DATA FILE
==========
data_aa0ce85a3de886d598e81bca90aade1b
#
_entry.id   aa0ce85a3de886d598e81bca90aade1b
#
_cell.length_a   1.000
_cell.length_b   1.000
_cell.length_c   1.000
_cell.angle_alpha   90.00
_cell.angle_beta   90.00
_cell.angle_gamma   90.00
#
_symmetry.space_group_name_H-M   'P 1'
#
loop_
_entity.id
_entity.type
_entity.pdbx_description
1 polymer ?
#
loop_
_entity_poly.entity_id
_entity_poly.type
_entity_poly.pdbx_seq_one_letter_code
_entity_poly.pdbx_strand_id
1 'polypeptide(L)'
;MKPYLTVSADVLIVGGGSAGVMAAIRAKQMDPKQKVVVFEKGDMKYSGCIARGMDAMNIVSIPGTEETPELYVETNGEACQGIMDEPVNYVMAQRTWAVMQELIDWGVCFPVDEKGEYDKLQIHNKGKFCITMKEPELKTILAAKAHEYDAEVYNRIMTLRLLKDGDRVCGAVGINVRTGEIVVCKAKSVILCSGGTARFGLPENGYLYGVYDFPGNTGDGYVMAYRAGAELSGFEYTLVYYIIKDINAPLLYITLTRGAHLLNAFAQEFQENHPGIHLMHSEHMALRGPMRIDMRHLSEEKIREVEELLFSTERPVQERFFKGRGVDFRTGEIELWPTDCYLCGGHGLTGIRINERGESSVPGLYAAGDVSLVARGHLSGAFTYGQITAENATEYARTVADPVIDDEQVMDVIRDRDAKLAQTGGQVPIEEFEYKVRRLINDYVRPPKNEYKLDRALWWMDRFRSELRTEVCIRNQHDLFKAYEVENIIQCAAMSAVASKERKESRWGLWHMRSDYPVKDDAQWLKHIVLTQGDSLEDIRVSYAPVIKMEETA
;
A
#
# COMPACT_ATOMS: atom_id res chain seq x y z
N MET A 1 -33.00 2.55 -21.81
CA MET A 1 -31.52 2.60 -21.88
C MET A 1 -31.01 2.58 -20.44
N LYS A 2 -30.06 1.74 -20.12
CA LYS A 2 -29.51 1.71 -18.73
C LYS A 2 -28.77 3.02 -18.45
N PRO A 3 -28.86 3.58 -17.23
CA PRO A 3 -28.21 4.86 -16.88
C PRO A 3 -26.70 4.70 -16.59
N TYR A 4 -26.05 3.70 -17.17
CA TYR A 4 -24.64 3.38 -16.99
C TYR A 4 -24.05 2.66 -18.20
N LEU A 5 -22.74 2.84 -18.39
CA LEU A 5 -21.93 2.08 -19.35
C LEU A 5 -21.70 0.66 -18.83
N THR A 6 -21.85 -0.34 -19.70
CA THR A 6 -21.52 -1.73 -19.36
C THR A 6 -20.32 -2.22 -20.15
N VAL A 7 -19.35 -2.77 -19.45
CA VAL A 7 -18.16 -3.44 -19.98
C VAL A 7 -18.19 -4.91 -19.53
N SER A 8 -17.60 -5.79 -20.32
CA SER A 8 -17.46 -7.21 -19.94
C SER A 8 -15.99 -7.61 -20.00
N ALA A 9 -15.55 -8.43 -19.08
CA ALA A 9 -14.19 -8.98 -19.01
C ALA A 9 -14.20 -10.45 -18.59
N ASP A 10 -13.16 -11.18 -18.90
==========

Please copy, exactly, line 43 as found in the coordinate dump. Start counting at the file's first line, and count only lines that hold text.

N LEU A 5 -22.74 2.84 -18.39